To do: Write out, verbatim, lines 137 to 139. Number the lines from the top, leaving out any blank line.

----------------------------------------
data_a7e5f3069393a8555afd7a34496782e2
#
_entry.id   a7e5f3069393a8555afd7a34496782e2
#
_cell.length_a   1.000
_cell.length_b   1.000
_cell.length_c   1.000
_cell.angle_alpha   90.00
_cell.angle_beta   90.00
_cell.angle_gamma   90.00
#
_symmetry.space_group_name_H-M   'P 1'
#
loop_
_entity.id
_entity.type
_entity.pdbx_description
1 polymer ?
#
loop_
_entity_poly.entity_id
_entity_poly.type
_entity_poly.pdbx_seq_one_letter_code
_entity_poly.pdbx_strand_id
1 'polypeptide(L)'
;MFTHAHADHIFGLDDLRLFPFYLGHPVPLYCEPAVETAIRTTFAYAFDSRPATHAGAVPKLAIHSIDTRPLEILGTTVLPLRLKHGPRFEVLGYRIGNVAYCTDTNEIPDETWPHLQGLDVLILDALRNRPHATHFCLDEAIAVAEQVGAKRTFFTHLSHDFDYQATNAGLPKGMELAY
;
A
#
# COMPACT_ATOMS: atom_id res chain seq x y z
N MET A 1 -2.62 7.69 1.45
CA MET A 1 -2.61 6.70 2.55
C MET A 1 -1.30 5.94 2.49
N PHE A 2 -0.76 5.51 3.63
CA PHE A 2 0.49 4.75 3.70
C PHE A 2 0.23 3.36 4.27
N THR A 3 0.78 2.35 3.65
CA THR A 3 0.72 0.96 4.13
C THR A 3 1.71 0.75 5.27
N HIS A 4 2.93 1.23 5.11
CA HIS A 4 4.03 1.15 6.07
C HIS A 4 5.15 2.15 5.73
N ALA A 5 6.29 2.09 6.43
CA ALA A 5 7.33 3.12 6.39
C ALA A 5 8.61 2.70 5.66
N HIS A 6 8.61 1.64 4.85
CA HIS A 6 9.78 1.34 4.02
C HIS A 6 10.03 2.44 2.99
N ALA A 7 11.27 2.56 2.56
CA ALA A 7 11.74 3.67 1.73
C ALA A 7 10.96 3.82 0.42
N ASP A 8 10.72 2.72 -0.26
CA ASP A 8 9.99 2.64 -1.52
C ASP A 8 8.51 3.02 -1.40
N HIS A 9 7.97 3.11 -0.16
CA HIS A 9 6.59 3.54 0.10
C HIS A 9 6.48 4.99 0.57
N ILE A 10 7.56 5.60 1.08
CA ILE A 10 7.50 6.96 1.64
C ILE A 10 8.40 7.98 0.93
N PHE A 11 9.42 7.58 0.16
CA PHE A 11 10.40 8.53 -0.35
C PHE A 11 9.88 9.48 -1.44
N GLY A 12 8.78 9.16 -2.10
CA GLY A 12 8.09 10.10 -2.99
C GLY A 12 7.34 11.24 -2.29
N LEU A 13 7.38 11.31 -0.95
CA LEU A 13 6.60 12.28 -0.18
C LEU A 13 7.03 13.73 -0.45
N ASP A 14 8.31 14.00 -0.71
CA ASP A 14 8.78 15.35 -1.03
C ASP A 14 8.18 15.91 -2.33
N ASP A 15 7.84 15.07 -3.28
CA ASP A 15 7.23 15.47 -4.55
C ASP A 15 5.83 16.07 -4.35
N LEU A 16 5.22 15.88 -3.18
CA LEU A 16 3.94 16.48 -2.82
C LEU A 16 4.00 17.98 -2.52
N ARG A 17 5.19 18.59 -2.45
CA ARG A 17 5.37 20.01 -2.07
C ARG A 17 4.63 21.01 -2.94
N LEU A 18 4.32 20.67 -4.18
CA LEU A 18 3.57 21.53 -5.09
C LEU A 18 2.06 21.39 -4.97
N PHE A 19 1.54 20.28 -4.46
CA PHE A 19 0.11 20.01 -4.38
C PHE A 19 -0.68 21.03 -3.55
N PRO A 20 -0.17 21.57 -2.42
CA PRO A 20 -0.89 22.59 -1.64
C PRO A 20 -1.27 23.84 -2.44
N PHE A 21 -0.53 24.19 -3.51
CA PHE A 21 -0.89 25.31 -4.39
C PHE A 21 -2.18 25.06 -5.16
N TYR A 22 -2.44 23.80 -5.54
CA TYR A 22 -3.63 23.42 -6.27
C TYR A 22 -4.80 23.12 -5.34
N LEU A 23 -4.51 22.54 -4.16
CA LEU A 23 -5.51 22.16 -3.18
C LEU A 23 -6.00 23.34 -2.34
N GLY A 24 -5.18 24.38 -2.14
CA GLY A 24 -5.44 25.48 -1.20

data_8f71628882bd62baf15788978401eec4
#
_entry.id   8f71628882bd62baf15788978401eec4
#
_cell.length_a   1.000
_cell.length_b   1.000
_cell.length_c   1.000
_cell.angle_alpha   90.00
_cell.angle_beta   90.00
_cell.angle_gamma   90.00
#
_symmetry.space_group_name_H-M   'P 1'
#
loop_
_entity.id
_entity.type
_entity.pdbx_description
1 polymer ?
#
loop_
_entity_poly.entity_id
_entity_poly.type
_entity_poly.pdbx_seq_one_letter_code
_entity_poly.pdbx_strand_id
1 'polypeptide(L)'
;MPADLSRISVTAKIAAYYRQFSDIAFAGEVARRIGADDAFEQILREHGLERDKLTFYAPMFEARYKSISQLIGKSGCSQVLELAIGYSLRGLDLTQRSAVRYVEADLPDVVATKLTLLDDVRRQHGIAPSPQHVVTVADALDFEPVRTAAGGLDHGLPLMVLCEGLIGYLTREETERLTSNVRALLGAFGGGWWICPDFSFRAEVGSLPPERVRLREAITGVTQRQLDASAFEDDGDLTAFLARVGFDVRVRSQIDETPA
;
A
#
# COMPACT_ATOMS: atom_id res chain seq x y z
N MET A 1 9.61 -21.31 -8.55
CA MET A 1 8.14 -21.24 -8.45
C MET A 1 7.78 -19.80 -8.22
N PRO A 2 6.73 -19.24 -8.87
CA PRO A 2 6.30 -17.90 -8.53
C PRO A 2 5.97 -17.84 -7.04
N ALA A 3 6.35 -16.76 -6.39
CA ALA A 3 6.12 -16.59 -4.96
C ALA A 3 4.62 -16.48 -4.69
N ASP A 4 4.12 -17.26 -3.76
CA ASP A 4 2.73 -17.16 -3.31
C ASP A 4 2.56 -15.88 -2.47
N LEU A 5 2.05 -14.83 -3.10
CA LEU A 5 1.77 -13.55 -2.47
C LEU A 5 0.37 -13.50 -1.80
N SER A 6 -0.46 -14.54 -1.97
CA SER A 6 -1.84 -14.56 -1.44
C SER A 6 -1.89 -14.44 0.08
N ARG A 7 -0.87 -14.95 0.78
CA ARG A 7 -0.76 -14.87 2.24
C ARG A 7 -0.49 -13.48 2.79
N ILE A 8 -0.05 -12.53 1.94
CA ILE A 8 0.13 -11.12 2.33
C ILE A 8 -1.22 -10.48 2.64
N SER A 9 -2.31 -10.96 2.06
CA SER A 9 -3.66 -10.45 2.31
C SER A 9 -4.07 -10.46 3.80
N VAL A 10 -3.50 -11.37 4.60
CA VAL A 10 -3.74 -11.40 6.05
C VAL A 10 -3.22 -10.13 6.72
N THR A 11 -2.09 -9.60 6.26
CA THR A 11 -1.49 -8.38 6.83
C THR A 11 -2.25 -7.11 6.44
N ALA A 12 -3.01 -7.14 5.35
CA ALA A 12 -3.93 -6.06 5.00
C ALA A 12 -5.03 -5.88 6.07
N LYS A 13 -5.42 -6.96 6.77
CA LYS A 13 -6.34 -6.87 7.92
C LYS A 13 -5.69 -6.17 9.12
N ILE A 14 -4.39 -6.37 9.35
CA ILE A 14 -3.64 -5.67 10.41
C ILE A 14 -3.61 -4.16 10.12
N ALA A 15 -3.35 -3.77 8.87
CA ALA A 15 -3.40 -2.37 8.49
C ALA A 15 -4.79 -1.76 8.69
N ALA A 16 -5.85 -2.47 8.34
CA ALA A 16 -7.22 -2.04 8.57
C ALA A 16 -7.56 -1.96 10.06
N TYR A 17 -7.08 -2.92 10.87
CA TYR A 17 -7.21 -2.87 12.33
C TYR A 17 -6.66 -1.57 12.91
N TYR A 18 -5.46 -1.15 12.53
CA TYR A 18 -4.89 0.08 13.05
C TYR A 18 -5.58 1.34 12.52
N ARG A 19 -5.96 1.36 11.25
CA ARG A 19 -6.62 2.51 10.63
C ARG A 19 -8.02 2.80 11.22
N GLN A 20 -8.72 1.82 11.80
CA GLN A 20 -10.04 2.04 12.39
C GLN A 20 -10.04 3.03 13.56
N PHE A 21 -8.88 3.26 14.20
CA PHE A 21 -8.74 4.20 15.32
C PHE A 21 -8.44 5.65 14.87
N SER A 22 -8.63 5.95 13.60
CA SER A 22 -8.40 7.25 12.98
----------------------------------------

C PRO A 2 5.97 -17.84 -7.04
N ALA A 3 6.35 -16.76 -6.39
CA ALA A 3 6.12 -16.59 -4.96